Why are the Danes so happy

by Andrew Stein

Since 2012, the UN has been publishing a World Happiness Report.  In the first couple years of its existence, Denmark has claimed the top spot, usually followed closely by other Scandinavian countries.  In 2015, the Danes are still near the top, but they are preceded by Switzerland and Iceland.

As I am with most things as subjective as a happiness rating, I was skeptical (even of the UN’s process) of how this was determined at a country by country level.  When I dig a little deeper, I at least understand what they are trying to get at, but I am still not convinced that something like a country’s happiness can really be measured.  The UN’s World Happiness Report used Subjective Well-Being (which they like to abbreviate as SWB), which accounts for 3 different aspects: cognitive evaluations of one’s life, positive emotions, and negative ones.  According to the World Happiness Report, Denmark’s happiness can be explained by it’s high GDP per capita, its social support, its healthy life expectancy, the people’s freedom to make life choices, overall generosity, and low perceptions of corruption.  But enough about the details here — if you’re actually interested, there is an annual 100-page document called the World Happiness Report.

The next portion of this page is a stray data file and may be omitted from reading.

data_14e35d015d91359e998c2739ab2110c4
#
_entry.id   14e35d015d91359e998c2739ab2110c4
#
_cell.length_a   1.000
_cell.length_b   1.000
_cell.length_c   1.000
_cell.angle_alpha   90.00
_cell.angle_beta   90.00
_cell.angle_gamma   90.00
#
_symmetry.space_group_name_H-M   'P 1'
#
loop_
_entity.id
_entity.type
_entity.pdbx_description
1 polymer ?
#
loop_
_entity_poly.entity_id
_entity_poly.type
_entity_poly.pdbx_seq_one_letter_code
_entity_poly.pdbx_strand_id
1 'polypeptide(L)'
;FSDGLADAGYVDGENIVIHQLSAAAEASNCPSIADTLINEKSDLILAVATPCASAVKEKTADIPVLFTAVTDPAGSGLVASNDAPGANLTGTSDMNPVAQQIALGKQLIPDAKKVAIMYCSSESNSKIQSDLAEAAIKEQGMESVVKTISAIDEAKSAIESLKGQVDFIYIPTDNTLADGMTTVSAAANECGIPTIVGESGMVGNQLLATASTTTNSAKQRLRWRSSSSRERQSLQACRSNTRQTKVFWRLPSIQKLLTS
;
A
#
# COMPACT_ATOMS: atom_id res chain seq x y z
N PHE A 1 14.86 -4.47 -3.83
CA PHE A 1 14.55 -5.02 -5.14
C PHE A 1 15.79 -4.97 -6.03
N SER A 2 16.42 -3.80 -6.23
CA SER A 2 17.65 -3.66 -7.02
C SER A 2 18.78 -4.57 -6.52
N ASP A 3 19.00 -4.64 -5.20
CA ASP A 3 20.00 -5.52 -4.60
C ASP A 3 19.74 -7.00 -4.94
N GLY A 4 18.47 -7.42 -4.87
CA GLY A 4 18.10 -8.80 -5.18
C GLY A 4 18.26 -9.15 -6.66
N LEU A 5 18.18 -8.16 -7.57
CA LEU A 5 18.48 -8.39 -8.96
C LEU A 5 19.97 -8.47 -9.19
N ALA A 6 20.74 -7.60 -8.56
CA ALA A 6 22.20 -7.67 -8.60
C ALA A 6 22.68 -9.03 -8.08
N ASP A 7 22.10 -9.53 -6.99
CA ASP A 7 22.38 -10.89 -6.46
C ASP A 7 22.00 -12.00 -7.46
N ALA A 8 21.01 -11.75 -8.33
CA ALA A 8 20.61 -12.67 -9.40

Okay, so back to why we heard the Danes are so happy.  We almost feel that happiness is the wrong word, and satisfied would be more appropriate.  They are very satisfied.  They think that their government treats its people well, and that the population treats each other well. Taxes are extremely high (among the highest in the world), but people recognize that “free” healthcare, “free” college education, and other social services are not cheap, and they appreciate that their tax dollars are being well spent.  Folks also just seem comfortable in their own shoes.  Around the holidays this year, the biggest term that we kept hearing was Hygge, which is a Danish term for cozy.  I think Danes enjoy just being surrounded by family and friends and enjoying a glass a wine or a cup of tea.  It doesn’t need to be more fancy or more complicated than that.  

But does this actually make them happier than other citizens of other countries?  Neither we nor the Danes are completely convinced of this.  We surveyed many a Dane.  We talked to couples sitting next to us at meals, we talked to bar tenders, we talked to tour guides, and we talked to coffee shop baristas.  The Danes, being satisfied with who and what they are, don’t really need the label that the UN wants to put on them that they are among the happiest people.  On the other hand, I could almost imagine the U.S. making a national holiday if we were ever #1 on that list.  Ironically, this is probably why the Danes are the “happiest” and the Americans are not.

An important lesson here is that happiness is gratefulness for what you have.  It is being satisfied that you are relatively worry free and not in a huge amount of debt because of school or a medical bill.  It is being able to trust each other and trust the government.  Happiness might be simpler than I had originally imagined.